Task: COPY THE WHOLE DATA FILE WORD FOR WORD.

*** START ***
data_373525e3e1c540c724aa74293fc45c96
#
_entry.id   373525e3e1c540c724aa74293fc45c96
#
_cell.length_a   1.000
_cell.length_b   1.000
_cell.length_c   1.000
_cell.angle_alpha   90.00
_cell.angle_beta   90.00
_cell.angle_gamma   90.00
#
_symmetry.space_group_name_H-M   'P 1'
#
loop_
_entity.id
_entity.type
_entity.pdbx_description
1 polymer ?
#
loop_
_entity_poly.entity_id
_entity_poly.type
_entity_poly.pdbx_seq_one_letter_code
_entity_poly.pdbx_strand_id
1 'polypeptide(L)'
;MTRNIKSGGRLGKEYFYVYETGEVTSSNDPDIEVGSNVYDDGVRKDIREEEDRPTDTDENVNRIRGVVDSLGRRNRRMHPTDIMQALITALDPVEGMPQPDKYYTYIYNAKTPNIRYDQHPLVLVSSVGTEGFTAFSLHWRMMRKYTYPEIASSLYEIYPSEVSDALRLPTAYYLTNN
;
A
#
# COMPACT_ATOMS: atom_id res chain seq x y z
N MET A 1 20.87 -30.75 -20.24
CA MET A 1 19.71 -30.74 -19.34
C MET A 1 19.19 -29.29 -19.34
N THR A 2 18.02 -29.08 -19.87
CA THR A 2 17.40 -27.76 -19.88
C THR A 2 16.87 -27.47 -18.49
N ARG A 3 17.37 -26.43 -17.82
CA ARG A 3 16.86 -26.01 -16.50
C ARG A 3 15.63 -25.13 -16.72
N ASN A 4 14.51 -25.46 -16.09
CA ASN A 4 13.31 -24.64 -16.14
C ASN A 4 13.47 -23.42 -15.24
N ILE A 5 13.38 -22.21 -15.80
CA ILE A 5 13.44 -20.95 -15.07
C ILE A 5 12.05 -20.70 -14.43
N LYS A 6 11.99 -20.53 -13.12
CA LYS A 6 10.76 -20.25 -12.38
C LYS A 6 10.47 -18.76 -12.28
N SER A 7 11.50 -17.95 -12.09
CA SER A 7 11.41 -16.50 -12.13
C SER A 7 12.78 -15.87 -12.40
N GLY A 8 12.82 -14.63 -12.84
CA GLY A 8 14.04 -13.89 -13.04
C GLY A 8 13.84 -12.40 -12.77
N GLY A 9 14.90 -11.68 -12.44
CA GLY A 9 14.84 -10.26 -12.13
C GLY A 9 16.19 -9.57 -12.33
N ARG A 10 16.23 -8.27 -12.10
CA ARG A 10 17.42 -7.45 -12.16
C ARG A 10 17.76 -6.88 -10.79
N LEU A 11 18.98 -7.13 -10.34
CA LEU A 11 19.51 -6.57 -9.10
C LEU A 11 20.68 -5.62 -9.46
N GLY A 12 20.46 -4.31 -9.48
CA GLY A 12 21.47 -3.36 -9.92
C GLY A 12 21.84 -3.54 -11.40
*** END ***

data_373525e3e1c540c724aa74293fc45c96
#
_entry.id   373525e3e1c540c724aa74293fc45c96
#
_cell.length_a   1.000
_cell.length_b   1.000
_cell.length_c   1.000
_cell.angle_alpha   90.00
_cell.angle_beta   90.00
_cell.angle_gamma   90.00
#
_symmetry.space_group_name_H-M   'P 1'
#
loop_
_entity.id
_entity.type
_entity.pdbx_description
1 polymer ?
#
loop_
_entity_poly.entity_id
_entity_poly.type
_entity_poly.pdbx_seq_one_letter_code
_entity_poly.pdbx_strand_id
1 'polypeptide(L)'
;MTRNIKSGGRLGKEYFYVYETGEVTSSNDPDIEVGSNVYDDGVRKDIREEEDRPTDTDENVNRIRGVVDSLGRRNRRMHPTDIMQALITALDPVEGMPQPDKYYTYIYNAKTPNIRYDQHPLVLVSSVGTEGFTAFSLHWRMMRKYTYPEIASSLYEIYPSEVSDALRLPTAYYLTNN
;
A
#
# COMPACT_ATOMS: atom_id res chain seq x y z
N MET A 1 20.87 -30.75 -20.24
CA MET A 1 19.71 -30.74 -19.34
C MET A 1 19.19 -29.29 -19.34
N THR A 2 18.02 -29.08 -19.87
CA THR A 2 17.40 -27.76 -19.88
C THR A 2 16.87 -27.47 -18.49
N ARG A 3 17.37 -26.43 -17.82
CA ARG A 3 16.86 -26.01 -16.50
C ARG A 3 15.63 -25.13 -16.72
N ASN A 4 14.51 -25.46 -16.09
CA ASN A 4 13.31 -24.64 -16.14
C ASN A 4 13.47 -23.42 -15.24
N ILE A 5 13.38 -22.21 -15.80
CA ILE A 5 13.44 -20.95 -15.07
C ILE A 5 12.05 -20.70 -14.43
N LYS A 6 11.99 -20.53 -13.12
CA LYS A 6 10.76 -20.25 -12.38
C LYS A 6 10.47 -18.76 -12.28
N SER A 7 11.50 -17.95 -12.09
CA SER A 7 11.41 -16.50 -12.13
C SER A 7 12.78 -15.87 -12.40
N GLY A 8 12.82 -14.63 -12.84
CA GLY A 8 14.04 -13.89 -13.04
C GLY A 8 13.84 -12.40 -12.77
N GLY A 9 14.90 -11.68 -12.44
CA GLY A 9 14.84 -10.26 -12.13
C GLY A 9 16.19 -9.57 -12.33
N ARG A 10 16.23 -8.27 -12.10
CA ARG A 10 17.42 -7.45 -12.16
C ARG A 10 17.76 -6.88 -10.79
N LEU A 11 18.98 -7.13 -10.34
CA LEU A 11 19.51 -6.57 -9.10
C LEU A 11 20.68 -5.62 -9.46
N GLY A 12 20.46 -4.31 -9.48
CA GLY A 12 21.47 -3.36 -9.92
C GLY A 12 21.84 -3.54 -11.40